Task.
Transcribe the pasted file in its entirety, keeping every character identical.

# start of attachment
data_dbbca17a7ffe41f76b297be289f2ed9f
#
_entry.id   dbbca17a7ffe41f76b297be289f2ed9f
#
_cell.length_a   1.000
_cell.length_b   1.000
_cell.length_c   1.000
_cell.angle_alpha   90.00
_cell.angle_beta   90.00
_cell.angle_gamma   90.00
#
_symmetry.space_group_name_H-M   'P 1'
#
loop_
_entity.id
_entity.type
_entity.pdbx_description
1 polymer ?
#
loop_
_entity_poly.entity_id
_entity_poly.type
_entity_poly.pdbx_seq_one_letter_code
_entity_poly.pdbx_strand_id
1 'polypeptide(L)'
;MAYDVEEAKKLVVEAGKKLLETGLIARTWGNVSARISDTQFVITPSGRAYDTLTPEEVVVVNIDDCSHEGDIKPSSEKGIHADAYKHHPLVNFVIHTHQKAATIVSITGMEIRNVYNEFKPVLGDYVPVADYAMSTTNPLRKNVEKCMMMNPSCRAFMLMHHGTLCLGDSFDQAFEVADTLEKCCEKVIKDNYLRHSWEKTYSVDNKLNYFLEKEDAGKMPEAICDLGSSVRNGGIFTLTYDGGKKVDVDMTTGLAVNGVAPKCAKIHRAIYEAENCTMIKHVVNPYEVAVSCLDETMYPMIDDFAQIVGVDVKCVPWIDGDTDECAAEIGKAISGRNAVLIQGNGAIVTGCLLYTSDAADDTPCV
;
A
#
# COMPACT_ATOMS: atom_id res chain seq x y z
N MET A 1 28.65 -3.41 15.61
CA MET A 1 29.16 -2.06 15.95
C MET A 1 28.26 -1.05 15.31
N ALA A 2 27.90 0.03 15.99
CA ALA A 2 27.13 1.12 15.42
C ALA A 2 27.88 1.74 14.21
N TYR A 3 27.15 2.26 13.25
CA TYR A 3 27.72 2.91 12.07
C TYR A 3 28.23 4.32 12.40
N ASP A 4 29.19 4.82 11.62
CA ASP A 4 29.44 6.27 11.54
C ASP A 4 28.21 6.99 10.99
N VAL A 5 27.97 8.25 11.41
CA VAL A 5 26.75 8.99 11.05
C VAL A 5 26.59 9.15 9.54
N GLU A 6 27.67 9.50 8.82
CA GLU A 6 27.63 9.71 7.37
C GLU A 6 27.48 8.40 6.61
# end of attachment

data_dbbca17a7ffe41f76b297be289f2ed9f
#
_entry.id   dbbca17a7ffe41f76b297be289f2ed9f
#
_cell.length_a   1.000
_cell.length_b   1.000
_cell.length_c   1.000
_cell.angle_alpha   90.00
_cell.angle_beta   90.00
_cell.angle_gamma   90.00
#
_symmetry.space_group_name_H-M   'P 1'
#
loop_
_entity.id
_entity.type
_entity.pdbx_description
1 polymer ?
#
loop_
_entity_poly.entity_id
_entity_poly.type
_entity_poly.pdbx_seq_one_letter_code
_entity_poly.pdbx_strand_id
1 'polypeptide(L)'
;MAYDVEEAKKLVVEAGKKLLETGLIARTWGNVSARISDTQFVITPSGRAYDTLTPEEVVVVNIDDCSHEGDIKPSSEKGIHADAYKHHPLVNFVIHTHQKAATIVSITGMEIRNVYNEFKPVLGDYVPVADYAMSTTNPLRKNVEKCMMMNPSCRAFMLMHHGTLCLGDSFDQAFEVADTLEKCCEKVIKDNYLRHSWEKTYSVDNKLNYFLEKEDAGKMPEAICDLGSSVRNGGIFTLTYDGGKKVDVDMTTGLAVNGVAPKCAKIHRAIYEAENCTMIKHVVNPYEVAVSCLDETMYPMIDDFAQIVGVDVKCVPWIDGDTDECAAEIGKAISGRNAVLIQGNGAIVTGCLLYTSDAADDTPCV
;
A
#
# COMPACT_ATOMS: atom_id res chain seq x y z
N MET A 1 28.65 -3.41 15.61
CA MET A 1 29.16 -2.06 15.95
C MET A 1 28.26 -1.05 15.31
N ALA A 2 27.90 0.03 15.99
CA ALA A 2 27.13 1.12 15.42
C ALA A 2 27.88 1.74 14.21
N TYR A 3 27.15 2.26 13.25
CA TYR A 3 27.72 2.91 12.07
C TYR A 3 28.23 4.32 12.40
N ASP A 4 29.19 4.82 11.62
CA ASP A 4 29.44 6.27 11.54
C ASP A 4 28.21 6.99 10.99
N VAL A 5 27.97 8.25 11.41
CA VAL A 5 26.75 8.99 11.05
C VAL A 5 26.59 9.15 9.54
N GLU A 6 27.67 9.50 8.82
CA GLU A 6 27.63 9.71 7.37
C GLU A 6 27.48 8.40 6.61